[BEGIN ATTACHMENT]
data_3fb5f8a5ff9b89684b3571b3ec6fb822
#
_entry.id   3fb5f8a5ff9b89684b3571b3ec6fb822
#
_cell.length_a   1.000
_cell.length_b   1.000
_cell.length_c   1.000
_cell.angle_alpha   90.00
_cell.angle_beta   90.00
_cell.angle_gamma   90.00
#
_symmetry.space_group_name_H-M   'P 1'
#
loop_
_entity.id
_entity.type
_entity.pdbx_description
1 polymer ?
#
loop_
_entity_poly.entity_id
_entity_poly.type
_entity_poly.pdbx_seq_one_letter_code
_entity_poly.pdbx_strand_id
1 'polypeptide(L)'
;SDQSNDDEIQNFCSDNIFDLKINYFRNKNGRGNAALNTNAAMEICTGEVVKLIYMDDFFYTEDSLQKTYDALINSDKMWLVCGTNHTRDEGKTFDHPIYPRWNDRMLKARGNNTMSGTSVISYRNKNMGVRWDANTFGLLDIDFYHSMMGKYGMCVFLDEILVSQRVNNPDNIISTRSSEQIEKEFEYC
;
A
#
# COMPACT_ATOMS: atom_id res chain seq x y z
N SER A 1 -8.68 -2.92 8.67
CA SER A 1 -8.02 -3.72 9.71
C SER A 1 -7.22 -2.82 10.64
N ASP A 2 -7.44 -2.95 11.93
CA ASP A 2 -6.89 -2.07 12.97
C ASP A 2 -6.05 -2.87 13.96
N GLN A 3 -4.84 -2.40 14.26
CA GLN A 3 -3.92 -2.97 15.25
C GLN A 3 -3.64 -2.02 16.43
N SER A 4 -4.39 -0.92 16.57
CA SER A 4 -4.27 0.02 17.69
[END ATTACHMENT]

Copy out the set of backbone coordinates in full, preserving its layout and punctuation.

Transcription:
data_3fb5f8a5ff9b89684b3571b3ec6fb822
#
_entry.id   3fb5f8a5ff9b89684b3571b3ec6fb822
#
_cell.length_a   1.000
_cell.length_b   1.000
_cell.length_c   1.000
_cell.angle_alpha   90.00
_cell.angle_beta   90.00
_cell.angle_gamma   90.00
#
_symmetry.space_group_name_H-M   'P 1'
#
loop_
_entity.id
_entity.type
_entity.pdbx_description
1 polymer ?
#
loop_
_entity_poly.entity_id
_entity_poly.type
_entity_poly.pdbx_seq_one_letter_code
_entity_poly.pdbx_strand_id
1 'polypeptide(L)'
;SDQSNDDEIQNFCSDNIFDLKINYFRNKNGRGNAALNTNAAMEICTGEVVKLIYMDDFFYTEDSLQKTYDALINSDKMWLVCGTNHTRDEGKTFDHPIYPRWNDRMLKARGNNTMSGTSVISYRNKNMGVRWDANTFGLLDIDFYHSMMGKYGMCVFLDEILVSQRVNNPDNIISTRSSEQIEKEFEYC
;
A
#
# COMPACT_ATOMS: atom_id res chain seq x y z
N SER A 1 -8.68 -2.92 8.67
CA SER A 1 -8.02 -3.72 9.71
C SER A 1 -7.22 -2.82 10.64
N ASP A 2 -7.44 -2.95 11.93
CA ASP A 2 -6.89 -2.07 12.97
C ASP A 2 -6.05 -2.87 13.96
N GLN A 3 -4.84 -2.40 14.26
CA GLN A 3 -3.92 -2.97 15.25
C GLN A 3 -3.64 -2.02 16.43
N SER A 4 -4.39 -0.92 16.57
CA SER A 4 -4.27 0.02 17.69